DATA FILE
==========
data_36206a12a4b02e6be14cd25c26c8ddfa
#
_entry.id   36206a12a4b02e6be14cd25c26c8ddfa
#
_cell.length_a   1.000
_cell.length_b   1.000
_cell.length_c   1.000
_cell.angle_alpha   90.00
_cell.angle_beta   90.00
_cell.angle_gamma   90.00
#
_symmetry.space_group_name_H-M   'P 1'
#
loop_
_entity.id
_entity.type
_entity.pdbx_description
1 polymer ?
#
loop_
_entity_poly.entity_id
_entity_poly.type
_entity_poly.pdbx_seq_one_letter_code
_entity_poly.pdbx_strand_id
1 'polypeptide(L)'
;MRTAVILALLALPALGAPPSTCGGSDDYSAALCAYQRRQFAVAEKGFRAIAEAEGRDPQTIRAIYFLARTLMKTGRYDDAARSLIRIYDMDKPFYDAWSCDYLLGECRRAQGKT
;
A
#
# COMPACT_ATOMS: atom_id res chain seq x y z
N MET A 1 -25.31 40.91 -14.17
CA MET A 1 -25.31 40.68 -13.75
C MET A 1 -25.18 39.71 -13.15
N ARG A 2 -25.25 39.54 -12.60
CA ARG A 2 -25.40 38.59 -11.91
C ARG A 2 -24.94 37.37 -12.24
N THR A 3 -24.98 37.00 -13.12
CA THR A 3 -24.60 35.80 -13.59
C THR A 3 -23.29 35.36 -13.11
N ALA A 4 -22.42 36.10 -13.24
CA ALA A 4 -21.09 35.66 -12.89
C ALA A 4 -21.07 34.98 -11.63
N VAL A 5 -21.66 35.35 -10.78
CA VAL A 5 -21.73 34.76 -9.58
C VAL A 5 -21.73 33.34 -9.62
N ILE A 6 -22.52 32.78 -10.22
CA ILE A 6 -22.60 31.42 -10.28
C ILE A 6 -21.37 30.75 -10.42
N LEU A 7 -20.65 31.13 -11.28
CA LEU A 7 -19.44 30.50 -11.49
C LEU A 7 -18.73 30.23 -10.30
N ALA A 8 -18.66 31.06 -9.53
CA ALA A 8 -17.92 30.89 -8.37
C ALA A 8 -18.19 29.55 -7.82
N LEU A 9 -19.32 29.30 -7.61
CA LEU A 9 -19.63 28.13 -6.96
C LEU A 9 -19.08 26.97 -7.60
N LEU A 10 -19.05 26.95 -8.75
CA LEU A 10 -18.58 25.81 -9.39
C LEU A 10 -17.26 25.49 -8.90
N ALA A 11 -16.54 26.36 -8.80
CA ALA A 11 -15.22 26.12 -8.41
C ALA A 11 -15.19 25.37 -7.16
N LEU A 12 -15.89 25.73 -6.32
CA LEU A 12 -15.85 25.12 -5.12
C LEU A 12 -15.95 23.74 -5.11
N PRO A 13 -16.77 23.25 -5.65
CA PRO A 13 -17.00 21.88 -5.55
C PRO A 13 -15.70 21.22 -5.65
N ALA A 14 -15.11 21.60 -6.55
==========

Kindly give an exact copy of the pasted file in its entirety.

data_36206a12a4b02e6be14cd25c26c8ddfa
#
_entry.id   36206a12a4b02e6be14cd25c26c8ddfa
#
_cell.length_a   1.000
_cell.length_b   1.000
_cell.length_c   1.000
_cell.angle_alpha   90.00
_cell.angle_beta   90.00
_cell.angle_gamma   90.00
#
_symmetry.space_group_name_H-M   'P 1'
#
loop_
_entity.id
_entity.type
_entity.pdbx_description
1 polymer ?
#
loop_
_entity_poly.entity_id
_entity_poly.type
_entity_poly.pdbx_seq_one_letter_code
_entity_poly.pdbx_strand_id
1 'polypeptide(L)'
;MRTAVILALLALPALGAPPSTCGGSDDYSAALCAYQRRQFAVAEKGFRAIAEAEGRDPQTIRAIYFLARTLMKTGRYDDAARSLIRIYDMDKPFYDAWSCDYLLGECRRAQGKT
;
A
#
# COMPACT_ATOMS: atom_id res chain seq x y z
N MET A 1 -25.31 40.91 -14.17
CA MET A 1 -25.31 40.68 -13.75
C MET A 1 -25.18 39.71 -13.15
N ARG A 2 -25.25 39.54 -12.60
CA ARG A 2 -25.40 38.59 -11.91
C ARG A 2 -24.94 37.37 -12.24
N THR A 3 -24.98 37.00 -13.12
CA THR A 3 -24.60 35.80 -13.59
C THR A 3 -23.29 35.36 -13.11
N ALA A 4 -22.42 36.10 -13.24
CA ALA A 4 -21.09 35.66 -12.89
C ALA A 4 -21.07 34.98 -11.63
N VAL A 5 -21.66 35.35 -10.78
CA VAL A 5 -21.73 34.76 -9.58
C VAL A 5 -21.73 33.34 -9.62
N ILE A 6 -22.52 32.78 -10.22
CA ILE A 6 -22.60 31.42 -10.28
C ILE A 6 -21.37 30.75 -10.42
N LEU A 7 -20.65 31.13 -11.28
CA LEU A 7 -19.44 30.50 -11.49
C LEU A 7 -18.73 30.23 -10.30
N ALA A 8 -18.66 31.06 -9.53
CA ALA A 8 -17.92 30.89 -8.37
C ALA A 8 -18.19 29.55 -7.82
N LEU A 9 -19.32 29.30 -7.61
CA LEU A 9 -19.63 28.13 -6.96
C LEU A 9 -19.08 26.97 -7.60
N LEU A 10 -19.05 26.95 -8.75
CA LEU A 10 -18.58 25.81 -9.39
C LEU A 10 -17.26 25.49 -8.90
N ALA A 11 -16.54 26.36 -8.80
CA ALA A 11 -15.22 26.12 -8.41
C ALA A 11 -15.19 25.37 -7.16
N LEU A 12 -15.89 25.73 -6.32
CA LEU A 12 -15.85 25.12 -5.12
C LEU A 12 -15.95 23.74 -5.11
N PRO A 13 -16.77 23.25 -5.65
CA PRO A 13 -17.00 21.88 -5.55
C PRO A 13 -15.70 21.22 -5.65
N ALA A 14 -15.11 21.60 -6.55